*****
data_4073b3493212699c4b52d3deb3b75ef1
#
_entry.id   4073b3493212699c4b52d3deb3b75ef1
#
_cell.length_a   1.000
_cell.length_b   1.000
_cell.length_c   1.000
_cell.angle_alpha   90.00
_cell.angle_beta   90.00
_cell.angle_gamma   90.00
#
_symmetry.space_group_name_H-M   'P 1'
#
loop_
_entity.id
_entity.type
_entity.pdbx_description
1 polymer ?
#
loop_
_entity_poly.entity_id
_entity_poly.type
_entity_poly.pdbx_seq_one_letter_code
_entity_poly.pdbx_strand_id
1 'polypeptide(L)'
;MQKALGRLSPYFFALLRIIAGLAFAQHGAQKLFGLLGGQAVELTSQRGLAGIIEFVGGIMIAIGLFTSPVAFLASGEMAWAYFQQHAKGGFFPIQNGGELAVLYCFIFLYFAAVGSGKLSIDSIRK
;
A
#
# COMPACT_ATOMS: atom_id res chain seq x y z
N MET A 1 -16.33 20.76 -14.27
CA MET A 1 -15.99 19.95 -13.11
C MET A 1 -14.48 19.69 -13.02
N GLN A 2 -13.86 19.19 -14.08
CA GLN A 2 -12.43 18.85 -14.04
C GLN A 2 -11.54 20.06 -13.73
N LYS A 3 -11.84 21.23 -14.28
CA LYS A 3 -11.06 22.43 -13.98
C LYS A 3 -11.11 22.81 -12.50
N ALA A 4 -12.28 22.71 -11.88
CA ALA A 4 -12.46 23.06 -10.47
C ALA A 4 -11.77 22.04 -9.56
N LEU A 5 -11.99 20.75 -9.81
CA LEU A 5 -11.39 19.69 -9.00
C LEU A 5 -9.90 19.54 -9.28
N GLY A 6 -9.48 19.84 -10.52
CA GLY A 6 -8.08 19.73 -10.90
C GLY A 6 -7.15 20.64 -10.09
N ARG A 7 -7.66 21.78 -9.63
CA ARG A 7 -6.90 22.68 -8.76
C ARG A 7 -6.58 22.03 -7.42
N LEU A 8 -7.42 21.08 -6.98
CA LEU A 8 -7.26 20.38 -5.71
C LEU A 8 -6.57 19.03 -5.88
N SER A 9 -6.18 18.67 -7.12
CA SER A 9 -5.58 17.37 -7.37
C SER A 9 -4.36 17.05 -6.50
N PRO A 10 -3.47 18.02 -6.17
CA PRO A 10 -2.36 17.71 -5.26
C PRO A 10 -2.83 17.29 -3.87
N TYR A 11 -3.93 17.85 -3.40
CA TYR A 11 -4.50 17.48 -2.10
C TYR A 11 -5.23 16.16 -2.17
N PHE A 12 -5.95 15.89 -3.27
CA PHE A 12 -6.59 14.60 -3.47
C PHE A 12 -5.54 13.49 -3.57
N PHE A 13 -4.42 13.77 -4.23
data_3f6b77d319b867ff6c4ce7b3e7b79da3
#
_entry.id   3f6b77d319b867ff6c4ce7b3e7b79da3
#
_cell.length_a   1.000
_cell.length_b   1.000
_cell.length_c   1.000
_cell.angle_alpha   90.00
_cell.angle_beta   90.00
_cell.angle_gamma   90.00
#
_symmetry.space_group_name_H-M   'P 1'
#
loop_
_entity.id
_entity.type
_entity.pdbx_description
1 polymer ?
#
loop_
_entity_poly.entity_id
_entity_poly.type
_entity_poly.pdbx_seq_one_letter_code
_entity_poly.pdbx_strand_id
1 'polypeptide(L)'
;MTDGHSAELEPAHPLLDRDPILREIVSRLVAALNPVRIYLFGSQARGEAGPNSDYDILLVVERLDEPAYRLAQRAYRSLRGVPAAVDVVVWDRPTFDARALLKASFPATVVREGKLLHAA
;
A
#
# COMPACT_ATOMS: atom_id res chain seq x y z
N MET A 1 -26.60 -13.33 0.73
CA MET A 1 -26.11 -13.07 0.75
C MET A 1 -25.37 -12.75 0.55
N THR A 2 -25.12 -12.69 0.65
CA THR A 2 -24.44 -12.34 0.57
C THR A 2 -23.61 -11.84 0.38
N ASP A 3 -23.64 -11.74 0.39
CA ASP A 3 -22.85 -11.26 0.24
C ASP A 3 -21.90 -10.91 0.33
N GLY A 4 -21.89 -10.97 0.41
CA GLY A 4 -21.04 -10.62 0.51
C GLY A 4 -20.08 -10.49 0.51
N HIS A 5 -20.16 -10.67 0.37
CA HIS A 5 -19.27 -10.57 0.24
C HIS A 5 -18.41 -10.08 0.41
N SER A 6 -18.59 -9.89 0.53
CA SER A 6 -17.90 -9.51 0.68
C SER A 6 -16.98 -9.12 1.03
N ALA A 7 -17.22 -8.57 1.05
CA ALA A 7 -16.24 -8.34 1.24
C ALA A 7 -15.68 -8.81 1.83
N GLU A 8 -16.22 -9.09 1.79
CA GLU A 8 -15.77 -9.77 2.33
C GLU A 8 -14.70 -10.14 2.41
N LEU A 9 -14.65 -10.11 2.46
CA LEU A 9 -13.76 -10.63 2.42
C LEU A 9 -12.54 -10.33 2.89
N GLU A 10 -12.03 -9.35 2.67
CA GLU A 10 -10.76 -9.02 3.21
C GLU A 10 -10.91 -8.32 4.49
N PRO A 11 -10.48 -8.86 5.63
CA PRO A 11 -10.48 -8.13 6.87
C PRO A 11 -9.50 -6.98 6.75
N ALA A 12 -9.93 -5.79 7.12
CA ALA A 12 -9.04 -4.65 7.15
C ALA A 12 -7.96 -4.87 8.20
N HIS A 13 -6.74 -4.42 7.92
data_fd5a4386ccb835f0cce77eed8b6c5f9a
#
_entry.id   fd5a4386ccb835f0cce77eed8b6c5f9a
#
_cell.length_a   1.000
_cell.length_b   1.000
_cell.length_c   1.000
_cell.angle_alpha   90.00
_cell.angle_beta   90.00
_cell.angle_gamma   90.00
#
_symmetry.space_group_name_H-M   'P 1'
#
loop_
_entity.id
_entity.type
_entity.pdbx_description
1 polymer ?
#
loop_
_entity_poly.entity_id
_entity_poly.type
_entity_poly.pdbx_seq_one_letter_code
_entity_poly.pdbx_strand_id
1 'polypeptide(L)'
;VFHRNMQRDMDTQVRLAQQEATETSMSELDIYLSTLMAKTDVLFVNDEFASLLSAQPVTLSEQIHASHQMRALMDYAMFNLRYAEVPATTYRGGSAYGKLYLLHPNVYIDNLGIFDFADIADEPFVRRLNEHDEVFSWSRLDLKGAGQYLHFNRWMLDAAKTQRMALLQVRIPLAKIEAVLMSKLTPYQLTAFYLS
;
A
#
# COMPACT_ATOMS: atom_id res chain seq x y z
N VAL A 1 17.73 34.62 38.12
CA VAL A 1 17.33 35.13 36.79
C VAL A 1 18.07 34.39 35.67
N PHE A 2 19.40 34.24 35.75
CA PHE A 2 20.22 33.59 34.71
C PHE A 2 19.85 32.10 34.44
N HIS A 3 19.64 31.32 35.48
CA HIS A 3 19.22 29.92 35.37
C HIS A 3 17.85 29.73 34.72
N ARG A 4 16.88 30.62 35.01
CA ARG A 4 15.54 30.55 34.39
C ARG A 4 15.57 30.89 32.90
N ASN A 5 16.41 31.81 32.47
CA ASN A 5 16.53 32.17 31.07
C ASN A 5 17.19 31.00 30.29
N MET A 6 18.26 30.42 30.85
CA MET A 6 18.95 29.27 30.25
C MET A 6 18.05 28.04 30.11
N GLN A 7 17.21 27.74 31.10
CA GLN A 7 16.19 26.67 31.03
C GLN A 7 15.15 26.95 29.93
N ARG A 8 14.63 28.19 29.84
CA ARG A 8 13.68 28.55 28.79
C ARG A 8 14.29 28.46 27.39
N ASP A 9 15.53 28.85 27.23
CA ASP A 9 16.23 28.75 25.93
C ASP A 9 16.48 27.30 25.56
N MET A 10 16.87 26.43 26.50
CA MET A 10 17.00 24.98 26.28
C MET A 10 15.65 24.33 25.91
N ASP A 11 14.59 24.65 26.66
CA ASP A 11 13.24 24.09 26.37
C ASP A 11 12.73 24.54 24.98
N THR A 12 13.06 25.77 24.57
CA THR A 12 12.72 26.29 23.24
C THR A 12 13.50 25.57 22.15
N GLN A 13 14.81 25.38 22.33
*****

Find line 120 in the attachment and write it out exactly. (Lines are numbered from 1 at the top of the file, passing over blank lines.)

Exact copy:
CA GLU A 8 -15.77 -9.77 2.33